And the multilatinas?

Most large multilatinas are competing today with companies from Europe, Asia, and the United States in different markets. "They are almost at the same level as the global companies. Dedicating themselves to exporting has given them a very cosmopolitan vision," says Cadena.

However, there are significant factors that differentiate them and that obstruct their levels of execution. "They survive the volatility of their external circumstances in the short term, but they lack perspective," said Professor Lourdes Casanova, director of the Emerging Markets Institute at Cornell University.

"There are many family companies with patriarchs who will not give up control to the new generations so that they can innovate. They lack internationalization, invest little in their own research, and have a love-hate relationship with governments. If the government does something they don't like, they stop supporting it," she added.

When the time comes for these leading companies to turn their strategies into reality, their biggest obstacle is rooted in the need for flexibility to make and execute plans and recruit the right talent.

"They are stuck in design models and follow an outdated strategy, and are not wired internally to be able to adapt to the changes the consumer, the market, and technology are calling for," said Becerra. "When we speak of digital transformation we think the big challenge is the technology, but it's in the dimensions of people, leadership models, and collaboration."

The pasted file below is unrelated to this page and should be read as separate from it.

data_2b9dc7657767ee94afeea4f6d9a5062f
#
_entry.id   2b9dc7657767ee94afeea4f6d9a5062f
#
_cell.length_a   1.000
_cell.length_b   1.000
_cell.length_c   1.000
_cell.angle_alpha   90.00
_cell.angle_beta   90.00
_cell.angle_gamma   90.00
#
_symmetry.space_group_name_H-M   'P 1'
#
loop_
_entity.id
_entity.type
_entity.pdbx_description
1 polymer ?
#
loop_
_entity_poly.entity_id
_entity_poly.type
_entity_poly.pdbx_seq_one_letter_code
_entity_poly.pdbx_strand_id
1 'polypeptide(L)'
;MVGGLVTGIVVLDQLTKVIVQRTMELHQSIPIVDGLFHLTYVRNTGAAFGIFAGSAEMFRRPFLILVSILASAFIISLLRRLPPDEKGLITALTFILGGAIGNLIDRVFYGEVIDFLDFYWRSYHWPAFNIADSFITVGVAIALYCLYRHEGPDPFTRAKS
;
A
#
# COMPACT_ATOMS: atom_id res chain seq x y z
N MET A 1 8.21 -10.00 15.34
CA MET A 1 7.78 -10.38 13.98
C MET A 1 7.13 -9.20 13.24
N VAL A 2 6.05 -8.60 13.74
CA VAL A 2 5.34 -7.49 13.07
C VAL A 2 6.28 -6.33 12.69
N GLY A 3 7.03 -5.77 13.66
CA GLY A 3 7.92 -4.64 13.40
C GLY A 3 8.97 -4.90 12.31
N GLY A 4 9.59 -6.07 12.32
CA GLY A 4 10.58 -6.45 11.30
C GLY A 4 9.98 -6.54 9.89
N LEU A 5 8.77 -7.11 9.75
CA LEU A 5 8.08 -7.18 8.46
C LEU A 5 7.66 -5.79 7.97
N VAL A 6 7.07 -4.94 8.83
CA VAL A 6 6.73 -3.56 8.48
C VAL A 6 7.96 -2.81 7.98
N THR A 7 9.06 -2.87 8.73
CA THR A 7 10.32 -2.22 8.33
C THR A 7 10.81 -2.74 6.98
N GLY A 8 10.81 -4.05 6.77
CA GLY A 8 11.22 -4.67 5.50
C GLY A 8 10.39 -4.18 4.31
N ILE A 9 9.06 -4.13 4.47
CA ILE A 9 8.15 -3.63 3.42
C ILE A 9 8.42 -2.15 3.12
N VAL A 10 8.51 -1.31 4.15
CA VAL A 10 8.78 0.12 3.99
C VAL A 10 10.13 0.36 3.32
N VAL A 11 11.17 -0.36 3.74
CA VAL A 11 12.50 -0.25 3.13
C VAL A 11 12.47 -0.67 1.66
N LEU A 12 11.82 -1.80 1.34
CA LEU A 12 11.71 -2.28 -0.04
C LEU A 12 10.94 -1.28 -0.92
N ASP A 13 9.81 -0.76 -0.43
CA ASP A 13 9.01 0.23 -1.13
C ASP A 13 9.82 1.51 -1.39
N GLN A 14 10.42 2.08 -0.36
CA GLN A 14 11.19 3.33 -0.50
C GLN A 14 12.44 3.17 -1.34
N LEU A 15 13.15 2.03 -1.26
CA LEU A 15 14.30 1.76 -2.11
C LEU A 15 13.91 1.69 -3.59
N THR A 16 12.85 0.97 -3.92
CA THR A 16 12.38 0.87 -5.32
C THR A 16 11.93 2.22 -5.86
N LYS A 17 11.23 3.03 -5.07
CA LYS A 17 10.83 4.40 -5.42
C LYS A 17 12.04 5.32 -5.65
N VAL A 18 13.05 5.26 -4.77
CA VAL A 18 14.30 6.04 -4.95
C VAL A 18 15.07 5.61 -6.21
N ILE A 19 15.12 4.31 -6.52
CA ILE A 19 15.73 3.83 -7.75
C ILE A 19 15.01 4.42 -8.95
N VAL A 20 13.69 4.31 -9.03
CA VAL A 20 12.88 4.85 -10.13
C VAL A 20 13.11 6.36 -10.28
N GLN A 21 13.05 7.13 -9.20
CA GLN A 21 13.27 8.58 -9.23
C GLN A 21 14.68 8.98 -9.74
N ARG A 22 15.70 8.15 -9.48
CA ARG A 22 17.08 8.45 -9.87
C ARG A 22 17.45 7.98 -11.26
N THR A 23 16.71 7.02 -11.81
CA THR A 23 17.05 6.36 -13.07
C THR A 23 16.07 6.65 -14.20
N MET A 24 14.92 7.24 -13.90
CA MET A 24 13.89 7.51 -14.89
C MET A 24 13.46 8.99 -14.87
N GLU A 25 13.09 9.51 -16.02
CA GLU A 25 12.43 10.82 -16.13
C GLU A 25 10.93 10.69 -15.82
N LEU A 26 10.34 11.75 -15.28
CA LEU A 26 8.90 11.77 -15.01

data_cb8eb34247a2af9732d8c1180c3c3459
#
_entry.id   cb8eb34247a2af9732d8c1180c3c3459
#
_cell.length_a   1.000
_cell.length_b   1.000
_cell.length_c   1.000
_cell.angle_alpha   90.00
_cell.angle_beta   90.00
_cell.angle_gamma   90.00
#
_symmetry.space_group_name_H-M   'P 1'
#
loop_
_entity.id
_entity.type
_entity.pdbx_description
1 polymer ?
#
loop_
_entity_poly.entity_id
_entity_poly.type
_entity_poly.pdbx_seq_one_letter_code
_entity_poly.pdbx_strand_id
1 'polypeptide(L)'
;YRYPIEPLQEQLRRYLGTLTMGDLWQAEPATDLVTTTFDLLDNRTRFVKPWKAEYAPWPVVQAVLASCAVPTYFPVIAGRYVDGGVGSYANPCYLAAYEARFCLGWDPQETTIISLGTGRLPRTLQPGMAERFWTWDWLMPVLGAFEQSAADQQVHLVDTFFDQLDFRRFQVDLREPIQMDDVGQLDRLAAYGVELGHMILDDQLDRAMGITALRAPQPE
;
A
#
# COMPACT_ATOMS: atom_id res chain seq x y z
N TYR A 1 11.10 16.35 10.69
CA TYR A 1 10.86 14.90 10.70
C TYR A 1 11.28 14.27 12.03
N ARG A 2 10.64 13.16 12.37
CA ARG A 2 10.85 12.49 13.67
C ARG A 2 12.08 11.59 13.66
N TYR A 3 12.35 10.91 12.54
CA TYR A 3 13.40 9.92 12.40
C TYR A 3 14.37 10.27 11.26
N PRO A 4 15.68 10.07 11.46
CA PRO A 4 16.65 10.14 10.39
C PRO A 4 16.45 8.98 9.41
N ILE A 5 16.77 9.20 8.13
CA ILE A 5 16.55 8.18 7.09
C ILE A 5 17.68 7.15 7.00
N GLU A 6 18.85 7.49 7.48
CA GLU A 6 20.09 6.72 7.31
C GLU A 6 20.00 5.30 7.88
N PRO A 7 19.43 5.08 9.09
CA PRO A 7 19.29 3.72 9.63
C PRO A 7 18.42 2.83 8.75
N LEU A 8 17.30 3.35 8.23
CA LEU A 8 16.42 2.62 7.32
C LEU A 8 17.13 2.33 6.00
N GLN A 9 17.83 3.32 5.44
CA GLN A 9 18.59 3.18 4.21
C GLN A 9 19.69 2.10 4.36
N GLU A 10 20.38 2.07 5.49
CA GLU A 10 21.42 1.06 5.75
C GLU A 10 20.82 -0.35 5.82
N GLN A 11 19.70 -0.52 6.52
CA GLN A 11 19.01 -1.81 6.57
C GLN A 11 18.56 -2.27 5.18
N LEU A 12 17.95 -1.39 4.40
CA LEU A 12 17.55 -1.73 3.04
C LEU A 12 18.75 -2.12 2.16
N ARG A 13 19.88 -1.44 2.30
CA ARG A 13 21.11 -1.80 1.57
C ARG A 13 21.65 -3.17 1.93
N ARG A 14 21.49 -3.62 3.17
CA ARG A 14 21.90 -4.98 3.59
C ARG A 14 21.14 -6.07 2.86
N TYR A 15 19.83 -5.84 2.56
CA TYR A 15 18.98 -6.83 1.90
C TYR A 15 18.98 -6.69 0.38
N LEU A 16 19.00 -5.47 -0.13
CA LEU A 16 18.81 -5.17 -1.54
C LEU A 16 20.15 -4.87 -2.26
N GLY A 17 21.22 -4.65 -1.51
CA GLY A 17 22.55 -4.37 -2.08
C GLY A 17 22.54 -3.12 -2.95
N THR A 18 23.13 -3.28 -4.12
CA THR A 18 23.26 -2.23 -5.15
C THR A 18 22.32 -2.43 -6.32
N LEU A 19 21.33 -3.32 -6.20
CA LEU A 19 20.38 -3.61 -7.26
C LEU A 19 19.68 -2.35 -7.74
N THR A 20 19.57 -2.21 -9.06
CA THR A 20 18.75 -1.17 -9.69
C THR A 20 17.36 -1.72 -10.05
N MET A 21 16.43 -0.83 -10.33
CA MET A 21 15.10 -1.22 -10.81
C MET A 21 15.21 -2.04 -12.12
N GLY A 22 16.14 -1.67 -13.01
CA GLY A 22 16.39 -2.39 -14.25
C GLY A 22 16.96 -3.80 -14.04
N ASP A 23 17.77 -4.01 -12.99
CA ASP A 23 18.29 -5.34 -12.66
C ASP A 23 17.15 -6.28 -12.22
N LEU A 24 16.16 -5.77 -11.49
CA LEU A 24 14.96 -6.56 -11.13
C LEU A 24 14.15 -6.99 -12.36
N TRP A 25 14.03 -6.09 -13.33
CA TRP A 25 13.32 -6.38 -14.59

The 21st century leader needs more emotional intelligence, a leadership of service that's not overbearing or authoritarian, that listens to different sources and is tuned in to the signals that appear in the ecosystem to be able to put together a vision that inspires and motivates. "For this new era, the characteristics of feminine leadership--creativity, innovation, flexibility, and adapting to errors--are more appropriate than the traditional leadership models," said Becerra.

What can Latin American companies learn from the most advanced corporations?

According to BCG's experience, to respond to today's changing context the most adaptive leadership models place a value on the team, adaptability, experimentation, and learning from mistakes. Innovation demands an ecosystem which promotes collaboration, the ability to attract and retain talent that is digital and able to respond to non-traditional career objectives, the incorporation of digital technology in all areas of the firm, and particularly in human resources which today requires more analysis of profiles than of salaries and benefits.

"In Latin America there are more advanced and less advanced companies in the same sector. What sets the leaders apart is a determination to close the gap with the world's best practices and, in contrast to the American and European firms, they have the advantage of having less legacy, their baggage is lighter, and that enables them to innovate more," said Becerra.


Caption: Andres Cadena McKinsey&Co

Caption: Lourdes Casanova, Cornel University

Caption: Jorge Becerra. The Boston Consulting Groups
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Publication:Latin Trade
Geographic Code:0LATI
Date:Jan 1, 2018